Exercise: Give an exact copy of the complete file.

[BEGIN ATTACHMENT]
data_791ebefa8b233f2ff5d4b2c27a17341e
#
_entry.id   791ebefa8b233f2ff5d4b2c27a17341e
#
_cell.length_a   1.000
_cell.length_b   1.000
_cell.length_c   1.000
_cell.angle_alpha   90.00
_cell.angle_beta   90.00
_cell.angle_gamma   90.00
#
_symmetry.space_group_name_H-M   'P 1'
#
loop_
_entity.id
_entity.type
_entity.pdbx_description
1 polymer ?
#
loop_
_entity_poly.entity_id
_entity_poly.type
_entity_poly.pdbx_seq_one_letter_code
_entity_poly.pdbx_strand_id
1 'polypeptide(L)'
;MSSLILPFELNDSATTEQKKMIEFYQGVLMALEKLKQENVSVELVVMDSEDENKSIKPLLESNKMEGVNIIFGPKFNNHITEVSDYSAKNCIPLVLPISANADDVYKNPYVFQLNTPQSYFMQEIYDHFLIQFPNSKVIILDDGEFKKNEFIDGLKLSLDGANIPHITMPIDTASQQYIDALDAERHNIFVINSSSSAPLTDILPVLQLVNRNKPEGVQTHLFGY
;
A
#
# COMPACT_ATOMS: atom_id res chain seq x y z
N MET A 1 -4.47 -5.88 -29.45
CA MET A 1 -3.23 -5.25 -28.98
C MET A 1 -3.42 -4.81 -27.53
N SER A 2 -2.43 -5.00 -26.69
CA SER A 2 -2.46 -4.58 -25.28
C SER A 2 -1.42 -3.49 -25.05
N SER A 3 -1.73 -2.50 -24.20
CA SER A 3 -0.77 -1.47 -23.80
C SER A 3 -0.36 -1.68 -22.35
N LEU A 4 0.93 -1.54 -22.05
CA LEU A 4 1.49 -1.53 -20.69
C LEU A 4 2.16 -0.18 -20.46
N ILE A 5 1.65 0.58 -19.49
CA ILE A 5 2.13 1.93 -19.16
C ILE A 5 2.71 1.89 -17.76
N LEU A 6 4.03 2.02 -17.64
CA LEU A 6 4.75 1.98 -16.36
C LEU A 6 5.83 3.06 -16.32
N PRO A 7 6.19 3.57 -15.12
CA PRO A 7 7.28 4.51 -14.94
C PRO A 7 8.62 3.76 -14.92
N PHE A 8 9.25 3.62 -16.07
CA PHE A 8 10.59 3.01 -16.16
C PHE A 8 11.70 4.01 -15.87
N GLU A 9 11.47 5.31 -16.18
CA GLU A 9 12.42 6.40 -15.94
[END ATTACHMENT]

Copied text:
data_791ebefa8b233f2ff5d4b2c27a17341e
#
_entry.id   791ebefa8b233f2ff5d4b2c27a17341e
#
_cell.length_a   1.000
_cell.length_b   1.000
_cell.length_c   1.000
_cell.angle_alpha   90.00
_cell.angle_beta   90.00
_cell.angle_gamma   90.00
#
_symmetry.space_group_name_H-M   'P 1'
#
loop_
_entity.id
_entity.type
_entity.pdbx_description
1 polymer ?
#
loop_
_entity_poly.entity_id
_entity_poly.type
_entity_poly.pdbx_seq_one_letter_code
_entity_poly.pdbx_strand_id
1 'polypeptide(L)'
;MSSLILPFELNDSATTEQKKMIEFYQGVLMALEKLKQENVSVELVVMDSEDENKSIKPLLESNKMEGVNIIFGPKFNNHITEVSDYSAKNCIPLVLPISANADDVYKNPYVFQLNTPQSYFMQEIYDHFLIQFPNSKVIILDDGEFKKNEFIDGLKLSLDGANIPHITMPIDTASQQYIDALDAERHNIFVINSSSSAPLTDILPVLQLVNRNKPEGVQTHLFGY
;
A
#
# COMPACT_ATOMS: atom_id res chain seq x y z
N MET A 1 -4.47 -5.88 -29.45
CA MET A 1 -3.23 -5.25 -28.98
C MET A 1 -3.42 -4.81 -27.53
N SER A 2 -2.43 -5.00 -26.69
CA SER A 2 -2.46 -4.58 -25.28
C SER A 2 -1.42 -3.49 -25.05
N SER A 3 -1.73 -2.50 -24.20
CA SER A 3 -0.77 -1.47 -23.80
C SER A 3 -0.36 -1.68 -22.35
N LEU A 4 0.93 -1.54 -22.05
CA LEU A 4 1.49 -1.53 -20.69
C LEU A 4 2.16 -0.18 -20.46
N ILE A 5 1.65 0.58 -19.49
CA ILE A 5 2.13 1.93 -19.16
C ILE A 5 2.71 1.89 -17.76
N LEU A 6 4.03 2.02 -17.64
CA LEU A 6 4.75 1.98 -16.36
C LEU A 6 5.83 3.06 -16.32
N PRO A 7 6.19 3.57 -15.12
CA PRO A 7 7.28 4.51 -14.94
C PRO A 7 8.62 3.76 -14.92
N PHE A 8 9.25 3.62 -16.07
CA PHE A 8 10.59 3.01 -16.16
C PHE A 8 11.70 4.01 -15.87
N GLU A 9 11.47 5.31 -16.18
CA GLU A 9 12.42 6.40 -15.94